"No, I expected the guys to compete and they are," he said. "Every day they come to work with their lunch pail in hand and their hard hat on. They go about their business. They're not looking over their shoulder with who's behind them, where they should be or about how the reps are getting divided. They've been great in that regard. They just come to work and try to take advantage of their opportunities."


One thing defensive line coach Steve Stripling preaches is FBI.

Stripling is not a huge fan of the Federal Bureau of Investigation. Instead he wants his players to have a lot of FootBall Intelligence.

"For a defensive lineman, he needs to go up there on first and 10 and know if it is run or pass," explained Stripling. "We are just not to that point yet. A good defensive lineman goes up there, he knows it is run and he can prepare himself, if he knows it is pass or play action. Right now it is a little bit of a mystery so we need to increase our football intelligence and increase our reps to become better."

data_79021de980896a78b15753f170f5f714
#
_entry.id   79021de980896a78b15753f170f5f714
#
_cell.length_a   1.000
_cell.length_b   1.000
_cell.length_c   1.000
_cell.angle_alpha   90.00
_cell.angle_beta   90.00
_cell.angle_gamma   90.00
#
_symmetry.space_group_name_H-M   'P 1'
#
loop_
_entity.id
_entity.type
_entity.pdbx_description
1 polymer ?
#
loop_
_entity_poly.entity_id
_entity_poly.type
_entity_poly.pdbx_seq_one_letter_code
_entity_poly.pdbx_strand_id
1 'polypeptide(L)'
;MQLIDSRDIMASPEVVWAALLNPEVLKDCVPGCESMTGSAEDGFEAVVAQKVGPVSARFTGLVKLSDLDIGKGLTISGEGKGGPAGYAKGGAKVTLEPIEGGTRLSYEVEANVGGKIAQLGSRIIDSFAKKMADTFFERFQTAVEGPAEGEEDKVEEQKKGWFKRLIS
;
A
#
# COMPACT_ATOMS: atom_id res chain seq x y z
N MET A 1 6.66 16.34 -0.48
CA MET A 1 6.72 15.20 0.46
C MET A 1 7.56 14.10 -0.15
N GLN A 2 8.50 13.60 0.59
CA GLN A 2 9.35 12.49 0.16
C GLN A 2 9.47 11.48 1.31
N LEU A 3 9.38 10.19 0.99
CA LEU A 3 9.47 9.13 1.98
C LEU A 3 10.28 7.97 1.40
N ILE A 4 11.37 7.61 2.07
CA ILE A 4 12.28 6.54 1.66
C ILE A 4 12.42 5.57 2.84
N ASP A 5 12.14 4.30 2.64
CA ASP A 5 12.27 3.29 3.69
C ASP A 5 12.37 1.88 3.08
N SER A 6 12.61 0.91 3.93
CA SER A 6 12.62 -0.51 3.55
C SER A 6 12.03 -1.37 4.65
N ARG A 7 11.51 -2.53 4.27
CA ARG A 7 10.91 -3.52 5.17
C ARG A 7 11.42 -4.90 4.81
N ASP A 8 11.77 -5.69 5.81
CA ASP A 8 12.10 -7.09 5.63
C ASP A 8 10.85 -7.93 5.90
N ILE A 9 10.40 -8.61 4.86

Stripling was referring to the team not accomplishing the goal they have set forth for themselves this season in trying to hold the run to four yards or less on first down at least 65 percent of the time.

It comes down to FBI.

Though the goal was not accomplished Saturday, Stripling has seen huge amount of improvement from the D-Line throughout camp.

"The entire camp what I continue to see and I have pointed it out to the D-Line, that was the first time I saw [them recognize rush or pass on first down]," said Stripling. It is something we have talked about and something we have actually drilled, all of a sudden boom it shows up in the scrimmage. That is the first time I have seen it."

"Almost every day there is one of those firsts," continued Stripling. "It might be a pass rush technique. It might be identifying a back set. I will say hey, guys that is the first time we have done that. It is a journey, we are still going down that path with them as we go."


Arguably the toughest position in the secondary, the nickelback must be a player capable of filling many roles. For the Vols, that man is Mr. Consistency, JaRon Toney.

The former tailback made the jump to the defensive side of the ball last season, appearing in 11 games while starting the final four.